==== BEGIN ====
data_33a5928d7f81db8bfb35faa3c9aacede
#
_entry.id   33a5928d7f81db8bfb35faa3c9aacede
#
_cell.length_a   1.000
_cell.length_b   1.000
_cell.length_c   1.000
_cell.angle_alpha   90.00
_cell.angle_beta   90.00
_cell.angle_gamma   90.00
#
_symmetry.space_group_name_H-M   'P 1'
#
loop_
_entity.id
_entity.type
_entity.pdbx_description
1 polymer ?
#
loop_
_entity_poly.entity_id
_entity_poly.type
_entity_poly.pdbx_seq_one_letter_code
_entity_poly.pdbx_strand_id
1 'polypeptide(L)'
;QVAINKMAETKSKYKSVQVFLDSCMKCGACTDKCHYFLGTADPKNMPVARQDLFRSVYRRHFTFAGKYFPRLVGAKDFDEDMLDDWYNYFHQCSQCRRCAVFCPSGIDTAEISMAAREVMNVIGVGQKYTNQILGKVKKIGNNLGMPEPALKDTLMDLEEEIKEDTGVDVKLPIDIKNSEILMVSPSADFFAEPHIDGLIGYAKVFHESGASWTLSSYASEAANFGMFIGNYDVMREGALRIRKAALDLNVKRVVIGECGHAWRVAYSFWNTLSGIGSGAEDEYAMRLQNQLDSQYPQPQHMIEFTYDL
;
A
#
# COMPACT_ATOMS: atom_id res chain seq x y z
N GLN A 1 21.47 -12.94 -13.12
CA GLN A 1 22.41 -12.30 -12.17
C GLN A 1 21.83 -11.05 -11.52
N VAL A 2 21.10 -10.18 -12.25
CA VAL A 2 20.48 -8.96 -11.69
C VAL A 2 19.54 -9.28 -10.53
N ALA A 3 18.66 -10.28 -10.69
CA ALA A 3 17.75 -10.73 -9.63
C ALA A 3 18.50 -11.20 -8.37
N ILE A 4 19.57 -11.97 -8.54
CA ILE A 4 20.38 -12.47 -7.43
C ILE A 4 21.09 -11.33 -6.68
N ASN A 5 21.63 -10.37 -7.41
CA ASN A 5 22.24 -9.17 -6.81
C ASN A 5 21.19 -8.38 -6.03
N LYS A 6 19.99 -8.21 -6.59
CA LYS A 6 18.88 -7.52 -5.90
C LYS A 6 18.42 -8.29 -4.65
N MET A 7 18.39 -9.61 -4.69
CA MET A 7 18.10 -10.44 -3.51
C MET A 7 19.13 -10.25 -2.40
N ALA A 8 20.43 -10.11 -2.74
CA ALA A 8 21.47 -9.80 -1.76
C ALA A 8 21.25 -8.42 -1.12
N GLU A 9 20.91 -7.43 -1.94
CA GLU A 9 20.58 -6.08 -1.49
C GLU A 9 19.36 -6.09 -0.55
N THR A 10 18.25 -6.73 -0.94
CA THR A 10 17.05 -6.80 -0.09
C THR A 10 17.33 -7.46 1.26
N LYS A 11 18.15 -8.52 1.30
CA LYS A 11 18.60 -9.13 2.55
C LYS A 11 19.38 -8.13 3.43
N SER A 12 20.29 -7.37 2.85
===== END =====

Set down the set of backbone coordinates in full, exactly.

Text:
data_33a5928d7f81db8bfb35faa3c9aacede
#
_entry.id   33a5928d7f81db8bfb35faa3c9aacede
#
_cell.length_a   1.000
_cell.length_b   1.000
_cell.length_c   1.000
_cell.angle_alpha   90.00
_cell.angle_beta   90.00
_cell.angle_gamma   90.00
#
_symmetry.space_group_name_H-M   'P 1'
#
loop_
_entity.id
_entity.type
_entity.pdbx_description
1 polymer ?
#
loop_
_entity_poly.entity_id
_entity_poly.type
_entity_poly.pdbx_seq_one_letter_code
_entity_poly.pdbx_strand_id
1 'polypeptide(L)'
;QVAINKMAETKSKYKSVQVFLDSCMKCGACTDKCHYFLGTADPKNMPVARQDLFRSVYRRHFTFAGKYFPRLVGAKDFDEDMLDDWYNYFHQCSQCRRCAVFCPSGIDTAEISMAAREVMNVIGVGQKYTNQILGKVKKIGNNLGMPEPALKDTLMDLEEEIKEDTGVDVKLPIDIKNSEILMVSPSADFFAEPHIDGLIGYAKVFHESGASWTLSSYASEAANFGMFIGNYDVMREGALRIRKAALDLNVKRVVIGECGHAWRVAYSFWNTLSGIGSGAEDEYAMRLQNQLDSQYPQPQHMIEFTYDL
;
A
#
# COMPACT_ATOMS: atom_id res chain seq x y z
N GLN A 1 21.47 -12.94 -13.12
CA GLN A 1 22.41 -12.30 -12.17
C GLN A 1 21.83 -11.05 -11.52
N VAL A 2 21.10 -10.18 -12.25
CA VAL A 2 20.48 -8.96 -11.69
C VAL A 2 19.54 -9.28 -10.53
N ALA A 3 18.66 -10.28 -10.69
CA ALA A 3 17.75 -10.73 -9.63
C ALA A 3 18.50 -11.20 -8.37
N ILE A 4 19.57 -11.97 -8.54
CA ILE A 4 20.38 -12.47 -7.43
C ILE A 4 21.09 -11.33 -6.68
N ASN A 5 21.63 -10.37 -7.41
CA ASN A 5 22.24 -9.17 -6.81
C ASN A 5 21.19 -8.38 -6.03
N LYS A 6 19.99 -8.21 -6.59
CA LYS A 6 18.88 -7.52 -5.90
C LYS A 6 18.42 -8.29 -4.65
N MET A 7 18.39 -9.61 -4.69
CA MET A 7 18.10 -10.44 -3.51
C MET A 7 19.13 -10.25 -2.40
N ALA A 8 20.43 -10.11 -2.74
CA ALA A 8 21.47 -9.80 -1.76
C ALA A 8 21.25 -8.42 -1.12
N GLU A 9 20.91 -7.43 -1.94
CA GLU A 9 20.58 -6.08 -1.49
C GLU A 9 19.36 -6.09 -0.55
N THR A 10 18.25 -6.73 -0.94
CA THR A 10 17.05 -6.80 -0.09
C THR A 10 17.33 -7.46 1.26
N LYS A 11 18.15 -8.52 1.30
CA LYS A 11 18.60 -9.13 2.55
C LYS A 11 19.38 -8.13 3.43
N SER A 12 20.29 -7.37 2.85